REAL SPORTS WITH BRYANT GUMBEL
GOES ONE-ON-ONE WITH LAKERS SUPERSTAR KOBE BRYANT
WHEN IT RETURNS TONIGHT AT 10:00 P.M. ET/PT ON HBO
*The Black Mamba. With five NBA Championships, 18 All-Star Game nods and countless other accolades, Los Angeles Lakers superstar Kobe Bryant will be remembered as one of the best ever. However, the sometimes outspoken “Black Mamba” is hoping to be remembered for more than basketball, and plans to run a multimedia company that tells sports stories. Correspondent Andrea Kremer visits Bryant’s new venture, which is already well underway, and goes one-on-one with the future Hall of Famer.
Bryant had announced his retirement abruptly in November, a month into the season. Without tears and without even a hint regret…
HBO’S ANDREA KREMER: “When do you think you truly knew that this was gonna be your last season?”
KOBE BRYANT: “Like, four days before I announced.”
ANDREA KREMER: “Really?”
KOBE BRYANT: “I try to meditate daily. 90% of the time those thoughts were centered around the game, basketball. All of a sudden those thoughts weren’t there anymore. It was focused on, all right, what’s next. And that’s when I was like, ‘You know what, it’s time.’”
During his second year in the NBA, Kobe Bryant got a phone call that cemented his ruthless approach to the game of basketball.
KOBE BRYANT: “Gold’s Gym in ’98. Liftin’ weights and I get a phone call and it’s Michael Jackson on the other line. And kinda, ‘What the hell is going on?’ Somebody’s playing a practical joke.
ANDREA KREMER: “Michael Jackson calling you at the age of 18?”
KOBE BRYANT: “Age of 18. He’s a big basketball fan. I was starting to get flack for being an introvert and being so serious all the time about the game. And he wanted to call and give me encouragement and say, ‘Don’t change for them. You have to stay focused. If you wanna be one of the all-time greats you have to study the all-time greats. You have to be obsessive about what you do and how you do it.’ And the summertime, I would just disappear. I’d be studying, I’d be researching, I’d be figuring out a way.”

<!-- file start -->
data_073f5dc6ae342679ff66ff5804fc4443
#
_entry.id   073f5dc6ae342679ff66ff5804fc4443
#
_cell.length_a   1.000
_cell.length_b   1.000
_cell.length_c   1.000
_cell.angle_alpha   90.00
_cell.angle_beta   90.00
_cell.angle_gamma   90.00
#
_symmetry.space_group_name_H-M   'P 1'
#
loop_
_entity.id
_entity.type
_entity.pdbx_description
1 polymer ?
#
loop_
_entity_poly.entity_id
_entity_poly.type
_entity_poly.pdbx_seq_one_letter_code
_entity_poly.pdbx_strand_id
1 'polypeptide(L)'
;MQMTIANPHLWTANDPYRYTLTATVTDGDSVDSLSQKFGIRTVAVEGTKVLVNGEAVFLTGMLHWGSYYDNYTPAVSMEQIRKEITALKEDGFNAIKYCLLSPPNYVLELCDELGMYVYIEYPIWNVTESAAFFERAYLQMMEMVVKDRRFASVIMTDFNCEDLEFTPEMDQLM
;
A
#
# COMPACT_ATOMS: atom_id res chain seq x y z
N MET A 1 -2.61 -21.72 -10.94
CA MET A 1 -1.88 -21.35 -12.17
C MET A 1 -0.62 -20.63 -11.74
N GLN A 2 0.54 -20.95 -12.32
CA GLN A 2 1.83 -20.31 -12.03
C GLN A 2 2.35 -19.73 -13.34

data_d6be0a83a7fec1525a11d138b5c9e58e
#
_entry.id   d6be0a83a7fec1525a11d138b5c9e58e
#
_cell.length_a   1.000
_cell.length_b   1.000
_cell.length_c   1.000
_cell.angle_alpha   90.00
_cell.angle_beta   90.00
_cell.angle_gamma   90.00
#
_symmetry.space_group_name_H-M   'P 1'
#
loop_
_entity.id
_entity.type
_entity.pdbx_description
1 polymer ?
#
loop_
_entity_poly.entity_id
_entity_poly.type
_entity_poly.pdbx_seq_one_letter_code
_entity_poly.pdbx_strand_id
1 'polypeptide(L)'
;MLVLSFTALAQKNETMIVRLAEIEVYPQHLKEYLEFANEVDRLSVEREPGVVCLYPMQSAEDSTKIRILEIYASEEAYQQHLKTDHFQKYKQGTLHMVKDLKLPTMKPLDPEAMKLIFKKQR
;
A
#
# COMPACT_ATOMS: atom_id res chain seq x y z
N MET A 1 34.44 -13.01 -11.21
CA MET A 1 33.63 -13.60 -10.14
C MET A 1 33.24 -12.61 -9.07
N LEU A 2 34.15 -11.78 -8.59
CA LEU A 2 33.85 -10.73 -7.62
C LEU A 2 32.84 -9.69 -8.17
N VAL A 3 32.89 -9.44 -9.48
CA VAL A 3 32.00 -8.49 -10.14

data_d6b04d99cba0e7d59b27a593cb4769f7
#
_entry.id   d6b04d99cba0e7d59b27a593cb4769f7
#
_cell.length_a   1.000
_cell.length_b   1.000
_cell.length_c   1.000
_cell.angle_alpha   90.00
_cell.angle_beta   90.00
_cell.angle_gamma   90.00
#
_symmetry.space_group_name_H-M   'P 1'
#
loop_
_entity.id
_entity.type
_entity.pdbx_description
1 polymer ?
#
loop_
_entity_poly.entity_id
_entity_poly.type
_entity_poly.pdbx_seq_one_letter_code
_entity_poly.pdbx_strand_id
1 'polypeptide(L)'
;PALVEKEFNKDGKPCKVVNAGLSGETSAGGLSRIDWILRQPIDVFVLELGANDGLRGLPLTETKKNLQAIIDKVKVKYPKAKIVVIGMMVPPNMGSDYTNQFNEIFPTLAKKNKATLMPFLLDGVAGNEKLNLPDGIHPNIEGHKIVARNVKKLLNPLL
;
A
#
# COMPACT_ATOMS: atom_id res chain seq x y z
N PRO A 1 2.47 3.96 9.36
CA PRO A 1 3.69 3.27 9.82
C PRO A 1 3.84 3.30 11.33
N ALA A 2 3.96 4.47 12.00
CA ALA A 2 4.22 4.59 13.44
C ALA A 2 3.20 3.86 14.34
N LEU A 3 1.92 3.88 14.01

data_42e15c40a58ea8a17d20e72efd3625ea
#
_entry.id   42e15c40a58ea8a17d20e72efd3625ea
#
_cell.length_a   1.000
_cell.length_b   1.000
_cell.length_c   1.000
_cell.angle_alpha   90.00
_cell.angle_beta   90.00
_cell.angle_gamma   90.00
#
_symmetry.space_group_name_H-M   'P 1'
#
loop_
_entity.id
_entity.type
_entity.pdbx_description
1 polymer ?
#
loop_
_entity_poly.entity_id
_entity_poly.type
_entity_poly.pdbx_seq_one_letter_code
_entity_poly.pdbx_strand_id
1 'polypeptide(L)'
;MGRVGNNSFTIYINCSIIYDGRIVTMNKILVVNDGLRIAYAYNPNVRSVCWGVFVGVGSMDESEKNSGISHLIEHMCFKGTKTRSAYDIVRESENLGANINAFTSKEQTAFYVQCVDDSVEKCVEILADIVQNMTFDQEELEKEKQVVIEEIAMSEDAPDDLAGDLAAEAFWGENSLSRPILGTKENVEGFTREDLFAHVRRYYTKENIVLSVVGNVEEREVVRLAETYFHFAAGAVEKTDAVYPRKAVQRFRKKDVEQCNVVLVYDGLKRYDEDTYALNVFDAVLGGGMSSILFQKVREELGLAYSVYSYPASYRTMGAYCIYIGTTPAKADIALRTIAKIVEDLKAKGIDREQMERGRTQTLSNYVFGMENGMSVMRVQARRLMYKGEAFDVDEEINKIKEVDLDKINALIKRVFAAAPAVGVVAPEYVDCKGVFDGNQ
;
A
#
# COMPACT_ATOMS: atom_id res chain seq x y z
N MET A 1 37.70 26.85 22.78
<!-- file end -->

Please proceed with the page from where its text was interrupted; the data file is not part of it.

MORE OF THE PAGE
ANDREA KREMER: “Studying, researching—what?”
KOBE BRYANT: “The game. Chicago won another championship. How? Why? How do we get to that level?”
It didn’t take long for Bryant and the Lakers to figure it out. Bryant won his first NBA championship when he was just 21-years-old – the first of three consecutive titles. He was a King in the land of stars. But there was a selfishness that bothered his coach, Phil Jackson.
PHIL JACKSON: “I always remember a game in which– Michael Jordan was– in retirement. And he came to the game. I think Kobe had, like, 40 points the first half. And I turned to the coaches and I said, ‘Kobe knows Michael’s in the stands. He’s just showin’ him who he is.’”
ANDREA KREMER: “You literally said this to your coaches?”
PHIL JACKSON: “Yeah. Yeah.”
ANDREA KREMER: “And were you right?”
PHIL JACKSON: “Yeah, I was right. He wanted to put on a show for Michael. That part irritated me about Kobe, is that, you know, this is about a game that you have to respect. But sometimes he went off the edge. And this is one of his younger type things where he went off the edge and said, ‘Here, you wanna look at this? See how good I am?’”
Bryant decided that if people were going to hate him, they should at least know him first. So he adopted a new persona borrowed from a Quentin Tarrantino movie, Kill Bill.
KOBE BRYANT: “That was the birth of the Black Mamba.”
ANDREA KREMER: “Of all the creatures that you could have pulled for yourself, why that one?
KOBE BRYANT: “Because it spoke to me. The length of the snake, the accuracy of the snake, the temperament. When I step on the court, that’s me. I don’t play around. I’m not there to be your best friend. I am there to destroy you.”